Old-time music is music from the home and community. Much of this music predates recordings. It consists of traditional instrumental fiddle tunes from the Old World, such as ‘‘Soldier’s Joy,’’ and Old World ballads such as ‘‘Barbara Allen.’’ It also includes original American ballads, based on real events, such as ‘‘John Henry,’’ and popular music and poems that passed into oral tradition.
Folklorists, including John Harrington Cox, Louis W. Chappell, and Patrick Gainer, had been documenting and later recording West Virginia music since World War I, but many Mountain State musicians first came to widespread attention during the folk revival of the 1960s and 1970s. Through commercial recordings and increasingly popular festivals, they reached a broad audience. This group included, among others, the Roane County fiddler Frank George; Burl, Sherman, Maggie, and Edden Hammons of Pocahontas County; Putnam County banjo player Elmer Bird; Ernie Carpenter and Melvin Wine from Braxton County; fiddler Emery Bailey of Calhoun County; Wood County fiddler Glen Smith; Kanawha County fiddle legend Clark Kessinger; and Clay County musicians French Carpenter, Wilson Douglas, Doc White, Ira Mullins, Lee Triplett, John Morris, Jenes Cottrell, and Sylvia O’Brien. Most of them were gone by the year 2000, but they have left their music in the hands of a large generation of musicians who learned from them.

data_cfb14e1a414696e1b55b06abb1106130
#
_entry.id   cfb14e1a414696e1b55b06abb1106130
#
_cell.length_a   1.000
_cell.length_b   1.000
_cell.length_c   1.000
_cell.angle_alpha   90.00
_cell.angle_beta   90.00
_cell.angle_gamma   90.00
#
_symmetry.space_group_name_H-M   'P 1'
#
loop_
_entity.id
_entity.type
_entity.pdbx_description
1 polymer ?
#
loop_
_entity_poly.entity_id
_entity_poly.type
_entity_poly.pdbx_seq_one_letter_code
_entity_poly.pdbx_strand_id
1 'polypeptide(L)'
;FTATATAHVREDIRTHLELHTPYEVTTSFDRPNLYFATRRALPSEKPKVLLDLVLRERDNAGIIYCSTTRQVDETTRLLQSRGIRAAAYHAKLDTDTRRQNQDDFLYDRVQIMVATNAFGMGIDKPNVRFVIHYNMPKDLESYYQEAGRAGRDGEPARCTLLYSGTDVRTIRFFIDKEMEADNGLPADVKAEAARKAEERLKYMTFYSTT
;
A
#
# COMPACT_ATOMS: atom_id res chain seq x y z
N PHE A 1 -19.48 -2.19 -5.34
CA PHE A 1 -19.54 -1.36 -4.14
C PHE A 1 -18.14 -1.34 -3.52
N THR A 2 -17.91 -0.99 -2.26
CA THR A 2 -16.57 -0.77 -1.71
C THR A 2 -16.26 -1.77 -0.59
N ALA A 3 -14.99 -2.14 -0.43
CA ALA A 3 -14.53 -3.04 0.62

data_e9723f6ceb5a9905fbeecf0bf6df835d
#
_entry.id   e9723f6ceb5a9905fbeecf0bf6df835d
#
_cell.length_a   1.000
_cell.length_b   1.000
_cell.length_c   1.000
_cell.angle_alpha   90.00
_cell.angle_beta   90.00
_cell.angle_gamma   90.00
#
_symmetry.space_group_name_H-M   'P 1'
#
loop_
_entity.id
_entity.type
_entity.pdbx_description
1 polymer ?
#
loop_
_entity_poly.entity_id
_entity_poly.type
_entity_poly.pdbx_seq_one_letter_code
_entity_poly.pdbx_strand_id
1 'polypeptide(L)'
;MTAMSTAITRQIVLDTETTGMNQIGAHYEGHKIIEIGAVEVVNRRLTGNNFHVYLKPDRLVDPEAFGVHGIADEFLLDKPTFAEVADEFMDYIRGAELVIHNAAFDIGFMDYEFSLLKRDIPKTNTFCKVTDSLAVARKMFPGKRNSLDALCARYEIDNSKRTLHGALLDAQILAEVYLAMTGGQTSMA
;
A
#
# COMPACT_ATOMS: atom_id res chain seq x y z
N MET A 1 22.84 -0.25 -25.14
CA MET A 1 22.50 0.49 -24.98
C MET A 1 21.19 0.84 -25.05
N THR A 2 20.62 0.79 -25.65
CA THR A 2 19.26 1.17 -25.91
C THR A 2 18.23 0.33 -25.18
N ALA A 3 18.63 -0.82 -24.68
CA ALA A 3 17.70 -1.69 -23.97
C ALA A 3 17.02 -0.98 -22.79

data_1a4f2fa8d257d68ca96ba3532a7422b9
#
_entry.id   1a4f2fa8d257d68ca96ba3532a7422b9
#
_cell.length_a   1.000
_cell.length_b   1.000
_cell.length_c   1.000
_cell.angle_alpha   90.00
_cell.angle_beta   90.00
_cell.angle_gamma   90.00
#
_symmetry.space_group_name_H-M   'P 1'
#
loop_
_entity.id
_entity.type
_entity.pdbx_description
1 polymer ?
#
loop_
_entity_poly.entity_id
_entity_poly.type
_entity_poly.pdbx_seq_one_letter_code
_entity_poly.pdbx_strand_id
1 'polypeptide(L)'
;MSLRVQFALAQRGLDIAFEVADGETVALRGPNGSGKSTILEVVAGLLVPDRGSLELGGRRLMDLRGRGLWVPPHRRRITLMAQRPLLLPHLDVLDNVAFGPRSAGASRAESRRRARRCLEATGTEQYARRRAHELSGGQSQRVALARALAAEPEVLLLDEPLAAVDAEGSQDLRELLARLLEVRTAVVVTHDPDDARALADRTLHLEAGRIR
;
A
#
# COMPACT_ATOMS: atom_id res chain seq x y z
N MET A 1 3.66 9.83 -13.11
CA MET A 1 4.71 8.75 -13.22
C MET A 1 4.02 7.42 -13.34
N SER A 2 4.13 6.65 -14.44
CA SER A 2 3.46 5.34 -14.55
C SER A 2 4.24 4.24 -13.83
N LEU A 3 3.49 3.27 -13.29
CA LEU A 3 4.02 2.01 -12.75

Old-time music is not the same as bluegrass, which is much younger. Whereas old-time music is generally limited to fiddle, guitar, and banjo, bluegrass often adds mandolin, bass, and dobro. Bluegrass is often played faster, and the various instruments take solo ‘‘breaks,’’ whereas normally in old-time music all instruments play all the time. Much old-time music has a purpose other than just its sound. The fiddle tunes are for dancing. The ballads commemorate events. Bluegrass is performance music, developed from the first for a commercial audience, whereas old-time musicians often sat in a circle, playing to each other. Both genres are traditional, but old-time musicians seek to retain the traditional form, while bluegrass music continually evolves without such a strict commitment to established tradition. Bluegrass draws on blues, fiddle tunes, old-time country music, and gospel harmony. The fiddle is tuned differently, and the bowing is very different. There is more emphasis on tight vocal harmonies.
Traditionally, the old-time music lived in homes, farms, timber camps, or coal towns and was part of lives filled with hard work. Elmer Bird remembered his father playing music to relax after a day in the fields. In Braxton County, Smithy Wine’s tunes lived into the 21st century in his great-grandson, Melvin, who caught them from his father, fiddler Bob Wine. They had been passed on from Bob’s father, Nels, who sang the tunes as he learned them from Smithy. A regular every year at the West Virginia Folk Festival in Glenville before he died in 2003 at age 93, Melvin passed his tunes on to his son, Grafton, his friend Gerry Milnes, and others. And so the music has been carried on, from father to son, or grandfather to grandson, singer to singer, and fiddler to fiddler. It is a living tradition.
This Article was written by Paul Gartner
Last Revised on May 30, 2013
Conway, Cecelia. African Banjo Echoes in Appalachia: A Study of Folk Traditions. Knoxville: University of Tennessee, 1995.
Milnes, Gerald. Play of a Fiddle. Lexington: University Press of Kentucky, 1999.
Boette, Marie. Singa Hipsy Doodle and other Folk Songs of West Virginia. Parsons: McClain, 1971.